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    Femto-CKT procedure shows promise for keratoconus stabilization

    Outcomes similar in eyes of patients with stage I and II disease across range of ages

    Take-home message: Keratoconus in eyes with stage I or II disease has remained stable during follow-up to 2 years after circular keratotomy performed using a femtosecond laser.

    Reviewed by Detlev R.H. Breyer, MD

    Düsseldorf, Germany—Circular keratotomy performed with a femtosecond laser (“femto-CKT”) is a safe, effective, and efficient method for stopping keratoconus progression in eyes with earlier-stage disease, suggest results from follow-up to 1.5 years.

    In addition, the treatment benefit occurs regardless of patient age, said Detlev R.H. Breyer, MD, owner and leading anterior segment surgeon, Breyer-Kaymak-Klabe Augenchirurgie, Düsseldorf, Germany.

    More about femto-CKT

    The procedure is a modern refinement of circular keratotomy. Rather than making a penetrating dissection with a trephine knife, femto-CKT uses a proprietary femtosecond laser (Femto LDV Z6, Ziemer) to create an intrastromal cut without intended perforation of Bowman Descemet membrane. The procedure aims to stabilize the corneal surface using the keratotomy to isolate the central cornea and anticipating that the scar will act as a stabilizing ring.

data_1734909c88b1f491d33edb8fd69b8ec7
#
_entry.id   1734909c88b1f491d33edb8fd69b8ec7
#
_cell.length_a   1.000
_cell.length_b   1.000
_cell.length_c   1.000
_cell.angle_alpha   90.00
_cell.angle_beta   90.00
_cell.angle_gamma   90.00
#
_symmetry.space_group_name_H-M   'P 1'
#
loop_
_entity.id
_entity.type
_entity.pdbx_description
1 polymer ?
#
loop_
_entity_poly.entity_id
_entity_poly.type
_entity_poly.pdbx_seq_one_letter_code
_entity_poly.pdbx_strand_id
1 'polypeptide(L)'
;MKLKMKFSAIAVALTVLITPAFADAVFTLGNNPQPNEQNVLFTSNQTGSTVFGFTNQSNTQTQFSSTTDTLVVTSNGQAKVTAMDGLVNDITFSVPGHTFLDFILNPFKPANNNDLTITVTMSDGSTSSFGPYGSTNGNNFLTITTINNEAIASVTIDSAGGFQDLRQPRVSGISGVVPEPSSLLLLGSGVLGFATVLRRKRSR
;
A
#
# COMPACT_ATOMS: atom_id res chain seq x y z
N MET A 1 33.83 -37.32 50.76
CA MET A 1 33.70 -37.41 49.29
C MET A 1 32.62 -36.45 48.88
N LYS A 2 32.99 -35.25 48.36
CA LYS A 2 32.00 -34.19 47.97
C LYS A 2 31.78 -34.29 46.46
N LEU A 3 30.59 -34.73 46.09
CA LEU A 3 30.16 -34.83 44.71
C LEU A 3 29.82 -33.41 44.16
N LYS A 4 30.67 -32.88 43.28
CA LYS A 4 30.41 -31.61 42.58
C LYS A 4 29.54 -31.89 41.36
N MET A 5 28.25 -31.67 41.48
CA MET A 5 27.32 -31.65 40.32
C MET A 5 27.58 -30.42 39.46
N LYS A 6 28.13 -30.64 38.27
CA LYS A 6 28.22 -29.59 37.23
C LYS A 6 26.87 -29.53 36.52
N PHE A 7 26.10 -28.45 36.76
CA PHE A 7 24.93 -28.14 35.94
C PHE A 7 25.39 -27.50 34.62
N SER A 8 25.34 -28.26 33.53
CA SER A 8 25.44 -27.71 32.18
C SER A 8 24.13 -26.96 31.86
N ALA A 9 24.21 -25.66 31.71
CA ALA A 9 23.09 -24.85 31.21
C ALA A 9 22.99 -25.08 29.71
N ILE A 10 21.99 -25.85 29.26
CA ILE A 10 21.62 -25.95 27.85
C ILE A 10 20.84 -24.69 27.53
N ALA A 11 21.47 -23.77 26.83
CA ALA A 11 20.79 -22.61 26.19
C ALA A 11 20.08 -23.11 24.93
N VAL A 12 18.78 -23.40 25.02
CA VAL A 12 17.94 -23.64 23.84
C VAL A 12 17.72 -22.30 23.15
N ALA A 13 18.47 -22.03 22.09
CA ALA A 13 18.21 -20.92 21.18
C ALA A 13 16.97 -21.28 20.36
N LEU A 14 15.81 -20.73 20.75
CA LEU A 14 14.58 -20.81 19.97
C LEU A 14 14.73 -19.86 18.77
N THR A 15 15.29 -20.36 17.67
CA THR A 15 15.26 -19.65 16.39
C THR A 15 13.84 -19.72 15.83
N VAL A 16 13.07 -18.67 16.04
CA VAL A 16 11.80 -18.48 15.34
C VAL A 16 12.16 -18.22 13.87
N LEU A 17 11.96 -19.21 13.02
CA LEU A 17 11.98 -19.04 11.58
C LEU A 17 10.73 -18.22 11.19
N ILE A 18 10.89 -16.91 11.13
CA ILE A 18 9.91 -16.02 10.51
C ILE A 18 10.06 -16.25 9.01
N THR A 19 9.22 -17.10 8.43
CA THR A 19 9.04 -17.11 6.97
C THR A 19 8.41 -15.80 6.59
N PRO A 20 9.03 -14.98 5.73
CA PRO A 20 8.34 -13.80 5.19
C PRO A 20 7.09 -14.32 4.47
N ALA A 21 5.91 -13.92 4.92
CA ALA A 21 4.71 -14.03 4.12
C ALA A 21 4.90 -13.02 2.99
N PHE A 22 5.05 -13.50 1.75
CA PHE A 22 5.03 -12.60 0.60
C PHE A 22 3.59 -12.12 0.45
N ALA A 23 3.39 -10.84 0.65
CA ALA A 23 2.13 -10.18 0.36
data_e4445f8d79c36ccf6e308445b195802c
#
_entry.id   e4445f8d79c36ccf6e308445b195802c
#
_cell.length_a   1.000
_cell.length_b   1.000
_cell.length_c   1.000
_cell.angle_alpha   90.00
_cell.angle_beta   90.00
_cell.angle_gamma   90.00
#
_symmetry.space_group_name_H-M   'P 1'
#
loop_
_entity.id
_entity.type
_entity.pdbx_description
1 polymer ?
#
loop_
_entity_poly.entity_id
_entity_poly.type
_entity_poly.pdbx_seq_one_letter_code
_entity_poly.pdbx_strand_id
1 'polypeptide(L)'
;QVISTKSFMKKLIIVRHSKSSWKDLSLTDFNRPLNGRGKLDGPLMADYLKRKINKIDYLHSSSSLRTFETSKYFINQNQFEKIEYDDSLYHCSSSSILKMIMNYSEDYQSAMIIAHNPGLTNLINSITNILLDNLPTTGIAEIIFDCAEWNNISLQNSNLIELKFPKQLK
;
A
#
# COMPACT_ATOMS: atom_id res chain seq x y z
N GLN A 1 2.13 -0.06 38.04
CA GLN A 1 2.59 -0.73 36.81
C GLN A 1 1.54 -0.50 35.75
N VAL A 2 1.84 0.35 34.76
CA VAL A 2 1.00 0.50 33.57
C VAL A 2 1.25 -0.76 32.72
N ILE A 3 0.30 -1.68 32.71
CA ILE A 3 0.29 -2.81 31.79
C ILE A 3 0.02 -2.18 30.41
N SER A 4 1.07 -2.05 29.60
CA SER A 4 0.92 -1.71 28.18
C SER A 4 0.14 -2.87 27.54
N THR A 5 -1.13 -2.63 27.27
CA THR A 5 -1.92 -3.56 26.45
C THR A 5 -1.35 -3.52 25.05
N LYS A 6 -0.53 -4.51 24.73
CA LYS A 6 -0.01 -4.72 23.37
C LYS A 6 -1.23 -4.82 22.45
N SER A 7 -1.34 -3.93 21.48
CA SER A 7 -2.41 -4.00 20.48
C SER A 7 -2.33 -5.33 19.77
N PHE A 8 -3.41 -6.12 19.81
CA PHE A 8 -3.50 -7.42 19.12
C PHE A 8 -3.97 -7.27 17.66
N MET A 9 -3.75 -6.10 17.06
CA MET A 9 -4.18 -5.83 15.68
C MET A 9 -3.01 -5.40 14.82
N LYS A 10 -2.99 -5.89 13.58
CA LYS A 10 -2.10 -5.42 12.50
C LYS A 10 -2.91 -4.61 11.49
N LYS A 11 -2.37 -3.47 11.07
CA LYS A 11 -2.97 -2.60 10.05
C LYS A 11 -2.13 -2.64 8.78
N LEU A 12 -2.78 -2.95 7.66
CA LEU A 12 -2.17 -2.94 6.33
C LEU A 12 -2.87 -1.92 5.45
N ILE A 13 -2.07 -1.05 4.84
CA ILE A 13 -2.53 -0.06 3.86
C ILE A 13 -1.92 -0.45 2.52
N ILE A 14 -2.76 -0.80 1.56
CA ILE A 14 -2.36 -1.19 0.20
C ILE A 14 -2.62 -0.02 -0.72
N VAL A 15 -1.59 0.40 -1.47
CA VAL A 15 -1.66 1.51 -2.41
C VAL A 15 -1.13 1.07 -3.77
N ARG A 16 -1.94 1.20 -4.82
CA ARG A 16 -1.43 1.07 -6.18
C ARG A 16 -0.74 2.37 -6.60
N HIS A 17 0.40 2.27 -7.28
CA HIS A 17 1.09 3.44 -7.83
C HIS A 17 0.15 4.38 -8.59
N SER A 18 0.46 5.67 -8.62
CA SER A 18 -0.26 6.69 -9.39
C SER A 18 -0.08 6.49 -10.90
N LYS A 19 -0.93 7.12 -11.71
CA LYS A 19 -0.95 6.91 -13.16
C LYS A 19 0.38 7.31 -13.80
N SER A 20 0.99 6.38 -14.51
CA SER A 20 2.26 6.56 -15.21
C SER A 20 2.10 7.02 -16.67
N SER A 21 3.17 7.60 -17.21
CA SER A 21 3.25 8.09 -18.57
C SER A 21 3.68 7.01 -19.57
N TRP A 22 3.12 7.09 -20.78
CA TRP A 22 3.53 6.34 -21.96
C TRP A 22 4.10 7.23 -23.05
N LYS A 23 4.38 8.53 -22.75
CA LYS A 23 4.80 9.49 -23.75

Related: Keratoconic eye experience with a long-arc intrastromal corneal ring

    Dr. Breyer, along with Jörg Krumeich, MD, Bochum, Germany, and Thomas Neuhann, MD, Munich, Germany, came up with the specific parameters for a femto-CKT. They aimed to achieve the efficacy of the original procedure combined with the potential advantages of making an intrastromal cut with the femtosecond laser without the need for a double-running suture.

    “We were unsure at first whether the femtosecond laser cut would create an intrastromal scar that could stabilize the cornea,” Dr. Breyer said. “We reasoned, however, that the procedure could be completed faster using the femtosecond laser and we expected that keeping the cut within the stroma would minimize risk of infection, result in less postoperative pain, and might avoid the need for a double-running suture.”

    Related: Using femtosecond lasers in eyes with previous surgery

    “With anterior segment OCT, we have demonstrated that femto-CKT results in an intrastromal scar, and the clinical outcomes are promising,” he added.

    However, outcomes in more eyes and with a close longer follow-up is definitely needed to determine the safety and efficacy of the procedure and the longevity of keratoconus stabilization, he noted.

    Clinical analysis

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